We don’t care if John Travolta is gay

There’s a sudden drumbeat, it seems, to out John Travolta as gay, promiscuous, even frighteningly aggressive when on the prowl. Although rumors about Travolta’s sexuality aren’t new–they go back decades, in fact–a strange new emphasis on the subject has appeared within the last two months. It makes one wonder if there’s not some kind of orchestrated campaign behind it.

It started earlier this spring with a lawsuit filed by an unnamed masseur, accusing Travolta of sexual battery and harassment. The suit is remarkable for a couple reasons; first is its ‘he said/he said’ nature, and apparent lack of substantiation, which would seem to make its chances of success rather doubtful.

Equally suspicious is its lurid details, which we won’t go into here but can be viewed in entirety in this .pdf. The narrative of the suit reads less like a legal document, and more like an attempt at blackmail – or at least public humiliation.

From there, the drumbeat has only continued, with more accusations, more public browbeating. The latest bombshell dropped late this week, with a story of a 6-year relationship between Travolta and his personal pilot.

So how should we react to this? As for Travolta’s sexuality, I’d echo Hollywood’s long collective yawn on the subject, as voiced by Carrie Fisher back in 2010: “We don’t really care if John Travolta is gay.” Indeed, there’s no better industry for a gay man to work in, no better region for him to live in. Whatever lifestyle Travolta wants to live, whether out of the closet or in, Hollywood is the perfect place for it.

And let’s emphasize the point that the choice about being in the closet or out should be Travolta’s alone. Outing prominent gay men has become a sport–a bloodsport, really. It shouldn’t be that way. If the struggle for LGBT rights is a civil-rights issue (and it most certainly is) then it should be incumbent on every individual to decide for himself or herself how to assert those rights. John Travolta alone should be the one to decide whether and how his sexuality becomes public.

Of course, these arguments become null and void if Travolta has indeed committed sexual battery, and if his family is hurt by his indiscretions.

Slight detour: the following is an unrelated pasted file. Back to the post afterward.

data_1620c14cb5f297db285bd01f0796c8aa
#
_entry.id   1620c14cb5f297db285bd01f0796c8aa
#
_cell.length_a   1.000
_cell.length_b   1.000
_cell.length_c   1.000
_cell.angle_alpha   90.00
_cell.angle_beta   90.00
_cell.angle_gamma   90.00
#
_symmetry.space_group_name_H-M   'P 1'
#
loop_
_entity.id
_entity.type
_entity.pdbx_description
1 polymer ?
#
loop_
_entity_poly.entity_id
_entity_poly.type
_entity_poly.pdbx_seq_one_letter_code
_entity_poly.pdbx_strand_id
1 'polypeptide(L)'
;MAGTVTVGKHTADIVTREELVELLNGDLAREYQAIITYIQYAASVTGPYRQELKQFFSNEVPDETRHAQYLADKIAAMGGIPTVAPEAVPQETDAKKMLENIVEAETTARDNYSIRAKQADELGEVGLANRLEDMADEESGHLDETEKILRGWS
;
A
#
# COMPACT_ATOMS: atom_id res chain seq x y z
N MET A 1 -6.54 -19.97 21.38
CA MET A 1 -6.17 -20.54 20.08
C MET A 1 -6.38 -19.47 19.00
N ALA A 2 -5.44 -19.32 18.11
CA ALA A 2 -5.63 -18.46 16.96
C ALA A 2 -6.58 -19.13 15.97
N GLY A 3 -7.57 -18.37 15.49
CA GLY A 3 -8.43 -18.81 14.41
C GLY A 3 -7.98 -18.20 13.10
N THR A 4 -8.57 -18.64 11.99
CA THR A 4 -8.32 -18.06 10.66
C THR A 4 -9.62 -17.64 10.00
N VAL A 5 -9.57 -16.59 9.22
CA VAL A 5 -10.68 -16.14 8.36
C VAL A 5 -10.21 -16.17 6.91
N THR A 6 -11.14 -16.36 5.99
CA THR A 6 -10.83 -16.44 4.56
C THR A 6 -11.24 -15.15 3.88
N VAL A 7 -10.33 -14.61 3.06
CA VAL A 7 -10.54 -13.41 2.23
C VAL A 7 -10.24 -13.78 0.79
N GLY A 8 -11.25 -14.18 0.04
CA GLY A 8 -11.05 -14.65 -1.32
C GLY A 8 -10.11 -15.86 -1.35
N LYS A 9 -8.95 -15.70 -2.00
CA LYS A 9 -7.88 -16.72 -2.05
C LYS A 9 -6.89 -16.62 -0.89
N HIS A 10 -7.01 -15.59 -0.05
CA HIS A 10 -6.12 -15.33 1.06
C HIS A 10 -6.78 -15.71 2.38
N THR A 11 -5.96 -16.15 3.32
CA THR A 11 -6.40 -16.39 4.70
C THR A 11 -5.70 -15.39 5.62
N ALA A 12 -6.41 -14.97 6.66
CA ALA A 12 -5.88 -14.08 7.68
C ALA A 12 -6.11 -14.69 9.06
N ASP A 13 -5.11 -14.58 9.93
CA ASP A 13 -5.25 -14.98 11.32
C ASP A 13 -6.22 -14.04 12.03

His relationship with his wife and family are equally private, and we’ll respect that here. One can only hope for happiness, contentment, and some kind of resolution, for all of them.

As for the lawsuit and for Travolta’s supposed victims, we’ll likely never know the full truth of it. If the accusations are even partially correct then they’re owed recompense and an apology. That’s between them and Travolta, and between Travolta and his conscience.

But clearly, I have my doubts. Why? Maybe it’s because I’ve been a fan of his since the Kotter days, and because his performance in Pulp Fiction still blows my mind.

I’d like to think, though, that I’ve fairly evaluated that which has become public, as outlined above, and reached a sad but logical conclusion: someone is trying to destroy John Travolta.

Who? Why? Maybe John Travolta knows. All I can do is speculate, which really only means perpetuating crazy-sounding conspiracy theories.

John Travolta is a well-known member of a controversial religion, which I won’t name here (because that religion has a track-record of attacking critics, and I’m far from anonymous). It has a checkered history of homophobia, and there are rumors it uses blackmail to control closeted members.

So is John Travolta being attacked, publicly if surreptitiously, by his own church? We can’t say; we can only posit the question.

All we can do is offer this message for John Travolta, and hope he somehow hears it: You’re a talented actor and we love your work. And we don’t care if you’re gay.

About editor, facilitator, decider

Doesn't know much about culture, but knows when it's going to hell in a handbasket.
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